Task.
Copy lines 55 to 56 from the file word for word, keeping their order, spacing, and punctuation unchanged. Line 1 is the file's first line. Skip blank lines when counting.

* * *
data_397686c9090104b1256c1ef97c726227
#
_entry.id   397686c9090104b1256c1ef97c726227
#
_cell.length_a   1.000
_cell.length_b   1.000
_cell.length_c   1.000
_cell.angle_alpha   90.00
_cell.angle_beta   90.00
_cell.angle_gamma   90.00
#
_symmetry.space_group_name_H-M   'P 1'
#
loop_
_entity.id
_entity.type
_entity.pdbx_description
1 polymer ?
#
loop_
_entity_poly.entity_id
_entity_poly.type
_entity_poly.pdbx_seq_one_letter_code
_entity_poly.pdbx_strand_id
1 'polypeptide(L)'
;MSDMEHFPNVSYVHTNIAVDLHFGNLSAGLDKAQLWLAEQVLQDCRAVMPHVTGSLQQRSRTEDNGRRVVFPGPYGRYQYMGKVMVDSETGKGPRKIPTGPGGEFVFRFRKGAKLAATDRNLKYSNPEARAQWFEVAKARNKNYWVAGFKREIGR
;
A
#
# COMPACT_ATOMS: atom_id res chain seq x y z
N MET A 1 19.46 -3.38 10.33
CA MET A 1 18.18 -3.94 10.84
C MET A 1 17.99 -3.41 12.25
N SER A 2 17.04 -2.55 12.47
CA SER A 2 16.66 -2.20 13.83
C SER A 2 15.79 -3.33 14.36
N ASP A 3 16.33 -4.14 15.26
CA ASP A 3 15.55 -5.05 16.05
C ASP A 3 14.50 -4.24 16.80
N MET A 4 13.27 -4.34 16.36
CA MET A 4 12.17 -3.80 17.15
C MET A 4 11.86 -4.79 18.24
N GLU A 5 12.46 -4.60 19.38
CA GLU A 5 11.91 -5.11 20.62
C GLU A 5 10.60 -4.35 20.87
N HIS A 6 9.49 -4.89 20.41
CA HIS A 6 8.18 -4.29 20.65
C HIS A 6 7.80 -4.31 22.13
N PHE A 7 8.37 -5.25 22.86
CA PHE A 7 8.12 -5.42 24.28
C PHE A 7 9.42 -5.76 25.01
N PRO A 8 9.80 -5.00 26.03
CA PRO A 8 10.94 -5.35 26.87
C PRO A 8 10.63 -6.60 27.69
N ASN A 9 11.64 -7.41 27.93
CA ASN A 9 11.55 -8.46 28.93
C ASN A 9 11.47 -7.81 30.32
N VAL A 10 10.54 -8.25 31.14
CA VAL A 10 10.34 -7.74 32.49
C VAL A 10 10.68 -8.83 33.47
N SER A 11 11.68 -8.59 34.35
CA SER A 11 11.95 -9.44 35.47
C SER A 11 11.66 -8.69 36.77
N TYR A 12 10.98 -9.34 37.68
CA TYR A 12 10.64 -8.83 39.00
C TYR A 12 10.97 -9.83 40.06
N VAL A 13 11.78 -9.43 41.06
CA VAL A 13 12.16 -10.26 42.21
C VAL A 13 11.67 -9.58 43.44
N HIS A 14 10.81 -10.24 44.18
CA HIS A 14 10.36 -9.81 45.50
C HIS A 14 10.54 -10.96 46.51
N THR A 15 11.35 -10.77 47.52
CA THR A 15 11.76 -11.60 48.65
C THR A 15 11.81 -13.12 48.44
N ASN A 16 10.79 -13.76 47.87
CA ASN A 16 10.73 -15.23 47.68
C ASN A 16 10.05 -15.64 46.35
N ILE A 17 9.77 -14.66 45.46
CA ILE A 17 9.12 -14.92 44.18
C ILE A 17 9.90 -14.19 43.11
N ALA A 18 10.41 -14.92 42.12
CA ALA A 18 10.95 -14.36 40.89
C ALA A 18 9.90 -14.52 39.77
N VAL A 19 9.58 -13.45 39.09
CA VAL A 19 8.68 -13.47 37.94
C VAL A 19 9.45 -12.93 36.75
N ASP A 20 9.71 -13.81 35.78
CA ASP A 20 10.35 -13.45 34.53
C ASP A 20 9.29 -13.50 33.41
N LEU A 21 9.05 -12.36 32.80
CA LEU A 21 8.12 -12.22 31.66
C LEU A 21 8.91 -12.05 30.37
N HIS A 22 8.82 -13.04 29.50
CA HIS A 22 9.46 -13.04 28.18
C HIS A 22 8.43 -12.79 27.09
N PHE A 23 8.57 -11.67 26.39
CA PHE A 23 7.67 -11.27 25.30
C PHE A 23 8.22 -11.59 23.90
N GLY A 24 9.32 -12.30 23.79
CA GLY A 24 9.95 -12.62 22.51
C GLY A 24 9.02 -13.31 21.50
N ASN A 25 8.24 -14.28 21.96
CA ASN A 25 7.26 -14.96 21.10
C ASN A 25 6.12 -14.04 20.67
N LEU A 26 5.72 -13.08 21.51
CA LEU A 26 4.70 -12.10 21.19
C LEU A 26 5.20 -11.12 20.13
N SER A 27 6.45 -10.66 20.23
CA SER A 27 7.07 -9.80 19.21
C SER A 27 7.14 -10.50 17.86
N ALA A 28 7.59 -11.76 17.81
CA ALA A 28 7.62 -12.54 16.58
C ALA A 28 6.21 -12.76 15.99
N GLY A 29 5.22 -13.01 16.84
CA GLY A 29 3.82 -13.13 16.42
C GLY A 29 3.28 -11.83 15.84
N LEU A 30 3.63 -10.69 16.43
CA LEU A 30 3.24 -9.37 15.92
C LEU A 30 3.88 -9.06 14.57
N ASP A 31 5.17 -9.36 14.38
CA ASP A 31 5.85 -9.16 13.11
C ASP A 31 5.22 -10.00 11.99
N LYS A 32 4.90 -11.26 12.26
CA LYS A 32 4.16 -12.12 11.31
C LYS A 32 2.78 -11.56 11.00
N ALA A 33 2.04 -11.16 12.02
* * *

N ASN A 9 11.64 -7.41 27.93
CA ASN A 9 11.55 -8.46 28.93